Roky Erickson trailer (2005):

Roky certainly is not the only American musical genius to suffer through such a period of fallow inactivity. Nor is he the most famous. That would be the Beach Boys’ primary songwriter and the architect of Pet Sounds, Brian Wilson who apparently “just wasn’t made for these times.”

“God Only Knows,” Brian Wilson’s masterpiece from Pet Sounds:

Wilson’s role with the band began diminishing in 1968–9. From 1970–73, he basically lived “in [his] room”: sleeping, overeating, and taking various drugs. Next came his falling under the care of controversial therapist Eugene Landy. A familial legal battle ensued. Only during his second marriage was Wilson finally diagnosed properly to have either bi-polar disorder or schizophrenia.

In 1995 he released two new albums including the soundtrack to the Don Was-produced documentary I Just Wasn’t Made for These Times. Next came the triumphant reworking of the abandoned Smile project, a famous debut of said work at London’s Royal festival Hall, and a sold-out tour to follow. In 2007, he received a lifetime achievement award for “contributions to American culture through the performing arts in music” at the annual Kennedy Center Honors.

Another lost man/drug casualty from the psychedelic era was Sylvester “Sly” Stone. Bursting out of a church music tradition in Oakland and crossing the Bay Bridge to become part of the Haight Ashberry scene. Sly and the Family Stone made a series of great radio friendly singles that producd a Greatest Hits LP Robert Christgau calls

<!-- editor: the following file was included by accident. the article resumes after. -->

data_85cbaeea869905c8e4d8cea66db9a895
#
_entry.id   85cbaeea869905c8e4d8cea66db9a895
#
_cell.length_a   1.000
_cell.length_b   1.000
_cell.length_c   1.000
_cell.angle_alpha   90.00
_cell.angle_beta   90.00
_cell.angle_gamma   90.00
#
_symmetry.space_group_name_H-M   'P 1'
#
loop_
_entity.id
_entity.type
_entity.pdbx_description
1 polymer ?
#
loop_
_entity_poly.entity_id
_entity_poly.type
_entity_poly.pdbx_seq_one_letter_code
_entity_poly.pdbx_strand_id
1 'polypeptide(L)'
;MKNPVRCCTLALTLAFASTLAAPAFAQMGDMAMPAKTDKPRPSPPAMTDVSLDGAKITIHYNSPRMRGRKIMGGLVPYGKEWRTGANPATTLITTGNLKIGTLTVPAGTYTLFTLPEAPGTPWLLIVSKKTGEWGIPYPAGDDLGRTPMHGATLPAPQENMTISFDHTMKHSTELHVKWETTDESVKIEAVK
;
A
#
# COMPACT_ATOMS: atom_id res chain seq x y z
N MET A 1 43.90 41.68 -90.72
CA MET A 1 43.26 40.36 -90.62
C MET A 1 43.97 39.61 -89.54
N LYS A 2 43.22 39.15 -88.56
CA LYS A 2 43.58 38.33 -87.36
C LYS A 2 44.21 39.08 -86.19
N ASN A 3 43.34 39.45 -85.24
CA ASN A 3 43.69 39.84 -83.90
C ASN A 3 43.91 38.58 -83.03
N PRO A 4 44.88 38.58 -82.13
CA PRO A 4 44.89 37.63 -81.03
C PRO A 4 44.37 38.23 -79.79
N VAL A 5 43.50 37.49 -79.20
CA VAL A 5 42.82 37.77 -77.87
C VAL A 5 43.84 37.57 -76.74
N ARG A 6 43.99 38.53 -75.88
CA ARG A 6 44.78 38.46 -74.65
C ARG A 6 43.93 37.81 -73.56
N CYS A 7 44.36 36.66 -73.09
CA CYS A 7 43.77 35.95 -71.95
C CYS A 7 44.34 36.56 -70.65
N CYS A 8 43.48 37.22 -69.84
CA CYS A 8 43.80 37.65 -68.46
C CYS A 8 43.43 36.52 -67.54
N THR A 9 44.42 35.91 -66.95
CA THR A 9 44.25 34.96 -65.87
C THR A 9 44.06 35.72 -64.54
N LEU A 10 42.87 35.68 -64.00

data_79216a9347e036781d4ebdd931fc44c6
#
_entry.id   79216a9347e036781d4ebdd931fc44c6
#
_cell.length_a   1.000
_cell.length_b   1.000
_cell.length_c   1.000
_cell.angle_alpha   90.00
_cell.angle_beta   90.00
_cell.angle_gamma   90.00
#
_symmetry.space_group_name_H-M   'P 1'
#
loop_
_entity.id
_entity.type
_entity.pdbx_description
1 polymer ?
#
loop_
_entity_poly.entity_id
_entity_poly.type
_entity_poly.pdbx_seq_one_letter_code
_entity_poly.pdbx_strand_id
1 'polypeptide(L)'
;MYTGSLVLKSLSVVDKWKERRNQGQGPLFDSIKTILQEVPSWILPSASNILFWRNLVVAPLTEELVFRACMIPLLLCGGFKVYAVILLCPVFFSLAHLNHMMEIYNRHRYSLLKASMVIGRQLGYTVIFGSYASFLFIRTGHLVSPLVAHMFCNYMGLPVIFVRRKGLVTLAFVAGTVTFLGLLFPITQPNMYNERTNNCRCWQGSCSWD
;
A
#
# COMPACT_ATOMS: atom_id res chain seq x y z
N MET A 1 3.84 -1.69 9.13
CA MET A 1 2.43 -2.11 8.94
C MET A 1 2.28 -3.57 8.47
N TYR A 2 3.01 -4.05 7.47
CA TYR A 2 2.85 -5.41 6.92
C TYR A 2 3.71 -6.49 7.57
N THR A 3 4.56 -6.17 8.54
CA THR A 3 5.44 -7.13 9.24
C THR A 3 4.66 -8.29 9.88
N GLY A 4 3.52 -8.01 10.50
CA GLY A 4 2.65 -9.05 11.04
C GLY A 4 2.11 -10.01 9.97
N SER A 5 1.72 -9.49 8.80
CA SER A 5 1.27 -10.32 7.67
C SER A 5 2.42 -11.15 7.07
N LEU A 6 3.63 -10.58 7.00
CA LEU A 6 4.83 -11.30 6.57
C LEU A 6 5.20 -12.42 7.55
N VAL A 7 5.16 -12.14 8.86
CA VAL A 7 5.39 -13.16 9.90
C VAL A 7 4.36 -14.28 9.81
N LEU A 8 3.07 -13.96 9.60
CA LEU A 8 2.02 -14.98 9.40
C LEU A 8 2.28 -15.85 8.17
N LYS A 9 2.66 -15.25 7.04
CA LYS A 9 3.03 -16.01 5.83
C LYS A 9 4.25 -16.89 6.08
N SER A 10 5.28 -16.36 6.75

among the greatest rock and roll LPs of all time. The rhythms, the arrangements, the singing, the playing, the production, and--can't forget this one--the rhythms are inspirational, good-humored, and trenchant throughout.

And then they made their political masterpiece, There’s a Riot Goin’ On, including the brilliant song of experience, “Family Affair”:

Sly soldiered on with solo project and collaborations even while n a deeper and deeper drug haze until 1983. In 1984 after an intervention by his old friend Bobby Womack, he entered drug rehabilitation. Yet he relapsed and was arrested and convicted for cocaine possession in 1987. At this point he stopped making music altogether until early in 2001.